KIAWAH ISLAND, S.C. — Golf’s past 16 major championships have gone to 16 different players – not one of them named Tiger Woods.
Luke Donald has come up empty too. So have Lee Westwood and Steve Stricker.
Dustin Johnson and Adam Scott were denied in agonizing fashion. Rory McIlroy won the U.S. Open in 2011. This year, he missed the cut.
Which player needs to win this week’s PGA Championship the most? Take your pick.
Donald is ranked No. 1 in the world but is 0-for-35 in majors as a pro.
“In terms of preparation, I feel like I’ve tried everything. In the end it just comes down to being able to perform during that week,” Donald said.
Whether you have 14 major titles like Woods or none like Donald, the PGA Championship is the last chance of the year to win one. That may not add a sense of urgency for everyone, but it does bring some extra drama, especially with so many top players eager for a breakthrough.
Woods hasn’t won a major since the 2008 U.S. Open, and his pursuit of the record 18 professional majors won by Jack Nicklaus has stalled.
“Jack didn’t finish his until he was 46, so if you go by that timetable, I’ve got 10 more years,” Woods said. “Four more majors is a lot. I’ve got plenty of time.”
Woods won by five strokes at Bay Hill, came from behind to win at the Memorial, and made a late rally to win at Congressional in the AT&T National. So it’s been a good year for him.
Westwood has seven top-three finishes in majors, the most of anybody who hasn’t won one since the Masters began in 1934. Now 39, it’s hard to say how many more good chances he’ll have. The same is true for the 45-year-old Stricker, who is also still trying to win a major for the first time.
McIlroy was 22 when he won last year’s U.S. Open, and his potential seemed almost unlimited. His best finish in a major in 2012? Tied for 40th at the Masters.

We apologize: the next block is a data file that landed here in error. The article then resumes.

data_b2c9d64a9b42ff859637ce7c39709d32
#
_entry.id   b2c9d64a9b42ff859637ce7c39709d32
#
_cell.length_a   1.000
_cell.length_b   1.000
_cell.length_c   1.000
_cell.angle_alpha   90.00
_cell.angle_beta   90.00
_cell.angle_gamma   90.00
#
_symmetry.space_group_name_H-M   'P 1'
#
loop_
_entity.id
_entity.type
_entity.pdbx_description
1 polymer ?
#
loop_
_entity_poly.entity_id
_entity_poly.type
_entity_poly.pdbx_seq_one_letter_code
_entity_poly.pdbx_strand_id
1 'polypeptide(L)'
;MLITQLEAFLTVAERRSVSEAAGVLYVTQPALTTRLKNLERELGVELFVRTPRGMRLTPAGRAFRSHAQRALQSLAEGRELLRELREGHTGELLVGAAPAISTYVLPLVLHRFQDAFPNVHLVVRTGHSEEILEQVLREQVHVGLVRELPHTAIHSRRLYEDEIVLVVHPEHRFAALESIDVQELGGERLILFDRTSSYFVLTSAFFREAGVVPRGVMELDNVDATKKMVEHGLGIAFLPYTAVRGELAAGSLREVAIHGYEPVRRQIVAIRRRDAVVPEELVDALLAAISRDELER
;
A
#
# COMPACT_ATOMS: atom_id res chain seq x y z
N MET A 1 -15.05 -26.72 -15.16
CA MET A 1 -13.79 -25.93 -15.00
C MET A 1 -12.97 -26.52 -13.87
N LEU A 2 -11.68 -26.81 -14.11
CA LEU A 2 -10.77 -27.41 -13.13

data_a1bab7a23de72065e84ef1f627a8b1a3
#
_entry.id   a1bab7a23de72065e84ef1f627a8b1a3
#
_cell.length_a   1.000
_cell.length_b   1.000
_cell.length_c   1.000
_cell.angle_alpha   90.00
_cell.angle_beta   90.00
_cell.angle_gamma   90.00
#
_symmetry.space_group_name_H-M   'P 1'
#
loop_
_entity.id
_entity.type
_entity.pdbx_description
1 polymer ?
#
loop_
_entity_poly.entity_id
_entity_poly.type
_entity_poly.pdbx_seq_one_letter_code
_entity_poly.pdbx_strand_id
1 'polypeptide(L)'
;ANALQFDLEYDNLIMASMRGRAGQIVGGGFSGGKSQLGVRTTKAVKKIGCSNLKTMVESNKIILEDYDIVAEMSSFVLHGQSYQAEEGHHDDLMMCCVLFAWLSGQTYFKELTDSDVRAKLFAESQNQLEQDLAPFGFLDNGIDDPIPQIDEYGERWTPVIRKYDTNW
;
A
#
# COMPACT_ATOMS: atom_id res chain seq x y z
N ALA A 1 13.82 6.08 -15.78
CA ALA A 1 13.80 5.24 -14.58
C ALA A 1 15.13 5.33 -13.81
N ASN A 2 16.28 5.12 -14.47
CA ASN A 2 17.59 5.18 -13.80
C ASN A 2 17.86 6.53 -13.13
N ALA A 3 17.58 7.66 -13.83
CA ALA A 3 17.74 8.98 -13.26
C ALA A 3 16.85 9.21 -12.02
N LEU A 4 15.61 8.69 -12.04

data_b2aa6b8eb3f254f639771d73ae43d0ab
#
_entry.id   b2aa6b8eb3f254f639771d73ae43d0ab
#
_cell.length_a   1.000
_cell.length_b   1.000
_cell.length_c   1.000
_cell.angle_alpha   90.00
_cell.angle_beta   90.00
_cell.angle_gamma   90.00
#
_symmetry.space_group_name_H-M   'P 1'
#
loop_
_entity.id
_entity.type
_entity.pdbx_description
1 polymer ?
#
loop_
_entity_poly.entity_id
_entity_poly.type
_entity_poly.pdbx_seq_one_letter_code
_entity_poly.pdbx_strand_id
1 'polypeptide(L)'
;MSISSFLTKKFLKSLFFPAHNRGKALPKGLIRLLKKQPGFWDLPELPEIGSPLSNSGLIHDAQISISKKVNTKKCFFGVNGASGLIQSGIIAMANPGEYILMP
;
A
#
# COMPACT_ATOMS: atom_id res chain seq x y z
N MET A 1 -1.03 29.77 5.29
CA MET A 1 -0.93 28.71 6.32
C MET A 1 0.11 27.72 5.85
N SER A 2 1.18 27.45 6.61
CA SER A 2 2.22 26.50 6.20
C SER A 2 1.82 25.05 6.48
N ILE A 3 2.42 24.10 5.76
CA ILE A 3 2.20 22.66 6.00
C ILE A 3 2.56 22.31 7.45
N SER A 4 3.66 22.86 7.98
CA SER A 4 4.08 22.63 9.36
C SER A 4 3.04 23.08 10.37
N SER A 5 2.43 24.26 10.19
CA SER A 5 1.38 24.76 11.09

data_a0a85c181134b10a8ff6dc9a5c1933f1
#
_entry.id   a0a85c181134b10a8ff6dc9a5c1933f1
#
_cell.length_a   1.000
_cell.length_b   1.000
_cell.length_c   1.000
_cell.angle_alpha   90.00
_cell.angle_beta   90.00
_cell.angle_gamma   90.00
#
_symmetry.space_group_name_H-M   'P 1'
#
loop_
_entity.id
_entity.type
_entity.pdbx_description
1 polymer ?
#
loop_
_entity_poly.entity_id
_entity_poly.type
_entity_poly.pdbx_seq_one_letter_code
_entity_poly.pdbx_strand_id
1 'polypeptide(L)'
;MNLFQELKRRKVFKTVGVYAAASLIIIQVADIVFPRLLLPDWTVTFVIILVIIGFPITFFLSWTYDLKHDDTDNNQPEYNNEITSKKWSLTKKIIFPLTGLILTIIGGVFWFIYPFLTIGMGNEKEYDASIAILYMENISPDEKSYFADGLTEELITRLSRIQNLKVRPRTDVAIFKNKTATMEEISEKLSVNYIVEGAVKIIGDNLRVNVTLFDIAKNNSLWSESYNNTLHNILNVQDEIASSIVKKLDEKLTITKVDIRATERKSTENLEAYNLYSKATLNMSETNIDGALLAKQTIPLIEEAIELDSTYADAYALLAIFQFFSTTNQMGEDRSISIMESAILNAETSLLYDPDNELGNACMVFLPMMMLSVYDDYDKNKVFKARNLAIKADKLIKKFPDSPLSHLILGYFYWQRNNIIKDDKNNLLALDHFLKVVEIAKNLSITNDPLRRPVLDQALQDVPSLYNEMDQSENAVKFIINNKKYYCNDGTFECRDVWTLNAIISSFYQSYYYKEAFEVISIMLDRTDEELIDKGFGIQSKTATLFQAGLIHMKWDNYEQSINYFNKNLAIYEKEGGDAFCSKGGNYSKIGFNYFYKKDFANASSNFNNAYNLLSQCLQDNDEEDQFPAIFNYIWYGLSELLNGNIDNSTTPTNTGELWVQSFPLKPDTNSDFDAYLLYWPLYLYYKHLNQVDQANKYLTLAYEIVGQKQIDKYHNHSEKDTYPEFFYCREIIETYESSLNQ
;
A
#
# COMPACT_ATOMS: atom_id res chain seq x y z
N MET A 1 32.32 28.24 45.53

For Scott, this tournament is a chance to bounce back from a nightmarish finish at the British Open, when he gave away a four-shot lead by bogeying the last four holes. What would have been his first major title slipped away in stunning fashion.
Johnson hasn’t won a major either, and his near-miss at the PGA Championship two years ago was also a stomach turner. He missed out on a playoff at Whistling Straits because he grounded his club on a patch of sand to the right of the 18th fairway, unaware that it was part of a bunker.
Johnson won’t have to worry about that this year. There are no official bunkers on the 7,676-yard Ocean Course, although there is plenty of sand – 27 of the 86 acres that make up the Ocean Course have been declared sandy areas by the PGA of America, meaning players can ground their clubs and take practice swings.
But the oppressive heat and humidity, and mosquitoes that do most of their damage in the morning, can make the Pete Dye-designed course a diabolical challenge.